Sanders really seemed to enjoy himself when the conversation turned toward domestic policy, where most of his differences with Clinton lie. After sparring with her over healthcare, he smiled and said, “Now, this is getting fun!” While Clinton’s nomination seems like a foregone conclusion, Sanders and his team remember that she had a bigger lead on President Obama at this point in 2008 than she does over Sanders right now.
3. Honestly, no one knows what O’Malley is still doing in the race.
O’Malley didn’t get any love from anyone. Not from Clinton and Sanders, who moved in tandem between ignoring him and tag-teaming him. Not from the moderators, who shushed him repeatedly while allowing Sanders and Clinton to talk over them. Not from the live audience at St. Anselm College; they groaned in unison when he basically called Clinton and Sanders The Olds, and asked to step in and share “a different generation’s view.” Experts believe O’Malley will drop out after the New Hampshire vote, which takes place on February 9. He’s getting absolutely crushed in the polls and did nothing to endear himself to the voters who’ll participate in the first-in-the-nation primary.
4. ABC really did expect Clinton and Sanders to brawl over data.
The domestic policy questions should have lasted the full second half of the debate, but the moderators seemed to run out of them, circling back around to foreign policy, with Raddatz asking Clinton questions that were nearly identical to the ones she’d posed early in the night, and asking for more detailed clarification. The real low point of the debate came when Raddatz talked around the idea of Bill Clinton as as a spouse in the White House and then asked Hillary if he’d pick out flowers and china like all the other first ladies if she is elected president. It was the only question that seemed to fluster Clinton; she ultimately said she’d still pick out the china and flowers, thank you very much, and would consider her husband’s opinion on economic policy. In a classy follow-up move, Sanders responded by saying Hillary Clinton actually redefined what it means to be first lady, and explained why his wife is one of his most important advisers and would be a valued addition to his team in the White House.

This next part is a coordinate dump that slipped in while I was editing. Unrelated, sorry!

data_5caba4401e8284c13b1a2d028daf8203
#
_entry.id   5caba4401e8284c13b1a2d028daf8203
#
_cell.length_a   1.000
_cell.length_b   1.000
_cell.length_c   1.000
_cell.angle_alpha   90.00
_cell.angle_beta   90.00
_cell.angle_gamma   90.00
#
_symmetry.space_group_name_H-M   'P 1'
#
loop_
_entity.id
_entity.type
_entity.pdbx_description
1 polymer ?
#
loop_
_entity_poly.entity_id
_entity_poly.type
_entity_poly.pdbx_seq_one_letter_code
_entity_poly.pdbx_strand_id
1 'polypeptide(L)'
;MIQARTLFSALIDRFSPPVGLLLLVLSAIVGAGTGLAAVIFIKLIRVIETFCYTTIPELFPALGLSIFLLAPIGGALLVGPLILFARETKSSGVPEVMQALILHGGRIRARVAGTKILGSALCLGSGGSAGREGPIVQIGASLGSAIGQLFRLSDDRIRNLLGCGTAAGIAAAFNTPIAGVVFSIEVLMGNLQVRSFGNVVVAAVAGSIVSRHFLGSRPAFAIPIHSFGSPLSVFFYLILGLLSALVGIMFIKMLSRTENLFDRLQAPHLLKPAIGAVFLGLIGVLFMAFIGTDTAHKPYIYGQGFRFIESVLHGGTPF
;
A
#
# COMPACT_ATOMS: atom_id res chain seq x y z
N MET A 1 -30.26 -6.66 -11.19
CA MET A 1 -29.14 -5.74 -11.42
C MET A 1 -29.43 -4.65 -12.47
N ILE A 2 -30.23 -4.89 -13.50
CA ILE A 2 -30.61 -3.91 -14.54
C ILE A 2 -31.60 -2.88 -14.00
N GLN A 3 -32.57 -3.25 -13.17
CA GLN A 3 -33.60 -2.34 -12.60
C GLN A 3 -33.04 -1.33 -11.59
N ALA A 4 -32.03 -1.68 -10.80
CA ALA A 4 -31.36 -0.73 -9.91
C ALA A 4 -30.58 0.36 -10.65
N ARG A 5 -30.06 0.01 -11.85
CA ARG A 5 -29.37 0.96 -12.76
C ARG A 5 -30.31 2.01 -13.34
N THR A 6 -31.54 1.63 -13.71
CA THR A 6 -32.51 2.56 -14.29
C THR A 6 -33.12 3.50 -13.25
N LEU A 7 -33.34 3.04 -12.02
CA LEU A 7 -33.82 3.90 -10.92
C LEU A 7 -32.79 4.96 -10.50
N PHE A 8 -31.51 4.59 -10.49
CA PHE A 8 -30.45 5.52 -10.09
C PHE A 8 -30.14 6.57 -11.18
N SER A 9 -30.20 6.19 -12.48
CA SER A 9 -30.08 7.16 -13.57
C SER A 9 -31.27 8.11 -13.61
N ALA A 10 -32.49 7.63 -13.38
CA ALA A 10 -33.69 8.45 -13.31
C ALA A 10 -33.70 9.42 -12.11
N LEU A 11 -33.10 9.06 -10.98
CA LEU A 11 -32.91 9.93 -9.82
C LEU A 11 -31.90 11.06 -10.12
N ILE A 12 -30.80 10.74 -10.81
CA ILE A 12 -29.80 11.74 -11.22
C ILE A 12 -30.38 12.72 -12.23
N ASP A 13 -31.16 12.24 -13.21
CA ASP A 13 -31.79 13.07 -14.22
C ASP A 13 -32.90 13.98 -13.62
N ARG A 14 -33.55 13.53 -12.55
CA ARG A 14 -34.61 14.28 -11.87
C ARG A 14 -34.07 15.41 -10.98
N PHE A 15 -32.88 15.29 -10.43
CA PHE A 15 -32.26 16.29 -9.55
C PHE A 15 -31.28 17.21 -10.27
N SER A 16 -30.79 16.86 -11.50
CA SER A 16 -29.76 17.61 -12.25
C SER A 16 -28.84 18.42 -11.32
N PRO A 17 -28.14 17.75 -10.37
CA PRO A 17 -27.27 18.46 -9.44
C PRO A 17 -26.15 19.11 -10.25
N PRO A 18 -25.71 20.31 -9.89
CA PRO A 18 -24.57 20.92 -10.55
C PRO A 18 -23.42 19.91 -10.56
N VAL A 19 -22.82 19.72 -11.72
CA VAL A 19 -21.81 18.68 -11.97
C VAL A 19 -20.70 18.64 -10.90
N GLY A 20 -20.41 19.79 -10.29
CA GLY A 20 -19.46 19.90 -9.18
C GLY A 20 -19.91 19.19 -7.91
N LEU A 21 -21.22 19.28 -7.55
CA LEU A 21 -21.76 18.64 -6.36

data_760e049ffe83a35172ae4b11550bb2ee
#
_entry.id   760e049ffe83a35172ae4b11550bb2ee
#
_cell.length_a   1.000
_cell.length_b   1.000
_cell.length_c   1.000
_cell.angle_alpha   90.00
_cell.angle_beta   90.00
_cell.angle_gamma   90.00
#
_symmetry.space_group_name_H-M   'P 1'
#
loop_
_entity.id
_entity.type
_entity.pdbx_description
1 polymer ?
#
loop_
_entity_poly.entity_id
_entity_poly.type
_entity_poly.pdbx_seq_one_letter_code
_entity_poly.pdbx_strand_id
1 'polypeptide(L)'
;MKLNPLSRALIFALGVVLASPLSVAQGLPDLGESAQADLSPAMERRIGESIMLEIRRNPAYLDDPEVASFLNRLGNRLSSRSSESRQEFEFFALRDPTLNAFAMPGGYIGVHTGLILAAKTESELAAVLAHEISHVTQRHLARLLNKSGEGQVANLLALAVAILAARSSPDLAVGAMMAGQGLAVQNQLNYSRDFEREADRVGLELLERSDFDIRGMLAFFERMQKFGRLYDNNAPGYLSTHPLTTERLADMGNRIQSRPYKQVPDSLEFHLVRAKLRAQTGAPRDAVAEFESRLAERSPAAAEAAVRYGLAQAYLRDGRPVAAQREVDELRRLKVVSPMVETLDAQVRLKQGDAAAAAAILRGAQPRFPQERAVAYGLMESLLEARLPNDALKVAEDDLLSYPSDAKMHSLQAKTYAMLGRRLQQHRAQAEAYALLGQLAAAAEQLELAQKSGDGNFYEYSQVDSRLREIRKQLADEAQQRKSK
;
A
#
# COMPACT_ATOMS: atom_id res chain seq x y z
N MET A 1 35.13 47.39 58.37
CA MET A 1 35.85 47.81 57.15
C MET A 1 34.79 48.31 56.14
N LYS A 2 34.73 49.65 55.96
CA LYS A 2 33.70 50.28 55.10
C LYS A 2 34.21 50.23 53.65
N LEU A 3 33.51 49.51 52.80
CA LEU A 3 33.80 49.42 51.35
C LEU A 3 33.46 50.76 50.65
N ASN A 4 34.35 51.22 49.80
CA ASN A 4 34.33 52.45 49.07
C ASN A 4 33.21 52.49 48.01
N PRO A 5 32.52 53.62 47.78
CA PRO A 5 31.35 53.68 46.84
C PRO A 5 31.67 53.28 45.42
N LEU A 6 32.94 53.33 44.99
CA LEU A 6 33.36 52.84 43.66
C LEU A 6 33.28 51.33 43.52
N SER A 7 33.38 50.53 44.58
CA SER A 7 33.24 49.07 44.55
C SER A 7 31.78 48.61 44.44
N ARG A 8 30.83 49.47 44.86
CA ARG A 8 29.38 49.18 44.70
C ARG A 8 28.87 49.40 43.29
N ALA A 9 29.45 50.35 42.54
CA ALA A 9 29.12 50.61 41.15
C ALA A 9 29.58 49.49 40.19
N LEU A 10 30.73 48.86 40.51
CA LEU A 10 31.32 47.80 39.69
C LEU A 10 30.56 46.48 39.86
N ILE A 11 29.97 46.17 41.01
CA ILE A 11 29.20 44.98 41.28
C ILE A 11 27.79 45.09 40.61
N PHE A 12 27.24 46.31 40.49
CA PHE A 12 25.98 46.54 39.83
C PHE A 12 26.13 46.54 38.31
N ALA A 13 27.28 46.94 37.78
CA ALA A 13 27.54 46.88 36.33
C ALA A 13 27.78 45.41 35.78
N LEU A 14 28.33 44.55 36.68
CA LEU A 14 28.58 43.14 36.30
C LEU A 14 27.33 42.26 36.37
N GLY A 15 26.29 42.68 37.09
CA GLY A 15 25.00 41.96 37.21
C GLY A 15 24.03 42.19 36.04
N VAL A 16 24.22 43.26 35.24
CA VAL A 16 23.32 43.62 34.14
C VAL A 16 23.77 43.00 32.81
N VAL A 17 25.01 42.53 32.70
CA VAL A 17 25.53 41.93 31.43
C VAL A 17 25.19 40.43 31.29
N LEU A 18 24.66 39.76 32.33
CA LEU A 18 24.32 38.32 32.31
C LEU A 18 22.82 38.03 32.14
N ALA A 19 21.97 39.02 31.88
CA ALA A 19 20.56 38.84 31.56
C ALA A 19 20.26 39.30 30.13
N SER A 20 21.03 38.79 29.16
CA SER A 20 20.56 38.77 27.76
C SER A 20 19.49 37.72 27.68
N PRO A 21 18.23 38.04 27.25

5. Clinton and Sanders want to run against Donald Trump.
The only GOP candidate whose name came up last night was Donald Trump’s, and both Sanders and Clinton said it repeatedly; not only because Trump is the Republican frontrunner, or because he has been the most egregiously racist and xenophobic during this primary season, but also because they very much want him to get the Republican nomination. It was clear last night that Sanders and Clinton are both repulsed by Trump’s antics and feel confident that their approaches to Americanism and actual experience governing this country will allow them to wipe the floor with Trump in a general election. “On our worst day, we have a lot more to offer the American people than the right wing extremists,” Sanders said in his closing statement. Clinton struck out even more fiercely in her closing statement, pulling in women and LGBT people and reminding them that the GOP is as happy to scapegoat them and take away their rights as they are to scapegoat and take away the rights of Muslims and immigrants.
Clinton brought down the house by ending her closing statement with: “Thank you, good night, and may The Force be with you!”
You can read a full transcript of last night’s debate here. May the Force be with us all.